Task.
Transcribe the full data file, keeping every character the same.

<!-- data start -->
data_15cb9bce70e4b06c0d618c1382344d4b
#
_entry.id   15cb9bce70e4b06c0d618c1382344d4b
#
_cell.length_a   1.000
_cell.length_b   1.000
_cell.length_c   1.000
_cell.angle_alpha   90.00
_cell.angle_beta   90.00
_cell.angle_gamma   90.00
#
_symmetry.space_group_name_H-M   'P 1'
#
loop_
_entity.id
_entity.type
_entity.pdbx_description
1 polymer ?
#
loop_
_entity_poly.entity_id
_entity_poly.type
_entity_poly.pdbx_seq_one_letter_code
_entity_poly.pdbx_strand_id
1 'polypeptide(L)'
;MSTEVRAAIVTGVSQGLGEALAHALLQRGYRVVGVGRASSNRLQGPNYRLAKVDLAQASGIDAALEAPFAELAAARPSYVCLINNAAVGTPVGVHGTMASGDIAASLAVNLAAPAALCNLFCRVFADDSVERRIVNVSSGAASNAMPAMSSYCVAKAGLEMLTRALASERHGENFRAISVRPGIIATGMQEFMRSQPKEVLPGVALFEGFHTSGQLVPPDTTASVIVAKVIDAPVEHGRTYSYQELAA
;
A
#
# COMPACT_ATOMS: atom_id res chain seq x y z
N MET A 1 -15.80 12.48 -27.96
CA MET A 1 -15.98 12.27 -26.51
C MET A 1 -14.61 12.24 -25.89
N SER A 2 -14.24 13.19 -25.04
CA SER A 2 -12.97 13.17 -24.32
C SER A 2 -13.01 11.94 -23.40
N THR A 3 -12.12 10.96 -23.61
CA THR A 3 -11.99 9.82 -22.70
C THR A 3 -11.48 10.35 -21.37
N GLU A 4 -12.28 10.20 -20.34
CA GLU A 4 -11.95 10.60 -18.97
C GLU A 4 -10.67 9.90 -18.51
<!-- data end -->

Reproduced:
data_15cb9bce70e4b06c0d618c1382344d4b
#
_entry.id   15cb9bce70e4b06c0d618c1382344d4b
#
_cell.length_a   1.000
_cell.length_b   1.000
_cell.length_c   1.000
_cell.angle_alpha   90.00
_cell.angle_beta   90.00
_cell.angle_gamma   90.00
#
_symmetry.space_group_name_H-M   'P 1'
#
loop_
_entity.id
_entity.type
_entity.pdbx_description
1 polymer ?
#
loop_
_entity_poly.entity_id
_entity_poly.type
_entity_poly.pdbx_seq_one_letter_code
_entity_poly.pdbx_strand_id
1 'polypeptide(L)'
;MSTEVRAAIVTGVSQGLGEALAHALLQRGYRVVGVGRASSNRLQGPNYRLAKVDLAQASGIDAALEAPFAELAAARPSYVCLINNAAVGTPVGVHGTMASGDIAASLAVNLAAPAALCNLFCRVFADDSVERRIVNVSSGAASNAMPAMSSYCVAKAGLEMLTRALASERHGENFRAISVRPGIIATGMQEFMRSQPKEVLPGVALFEGFHTSGQLVPPDTTASVIVAKVIDAPVEHGRTYSYQELAA
;
A
#
# COMPACT_ATOMS: atom_id res chain seq x y z
N MET A 1 -15.80 12.48 -27.96
CA MET A 1 -15.98 12.27 -26.51
C MET A 1 -14.61 12.24 -25.89
N SER A 2 -14.24 13.19 -25.04
CA SER A 2 -12.97 13.17 -24.32
C SER A 2 -13.01 11.94 -23.40
N THR A 3 -12.12 10.96 -23.61
CA THR A 3 -11.99 9.82 -22.70
C THR A 3 -11.48 10.35 -21.37
N GLU A 4 -12.28 10.20 -20.34
CA GLU A 4 -11.95 10.60 -18.97
C GLU A 4 -10.67 9.90 -18.51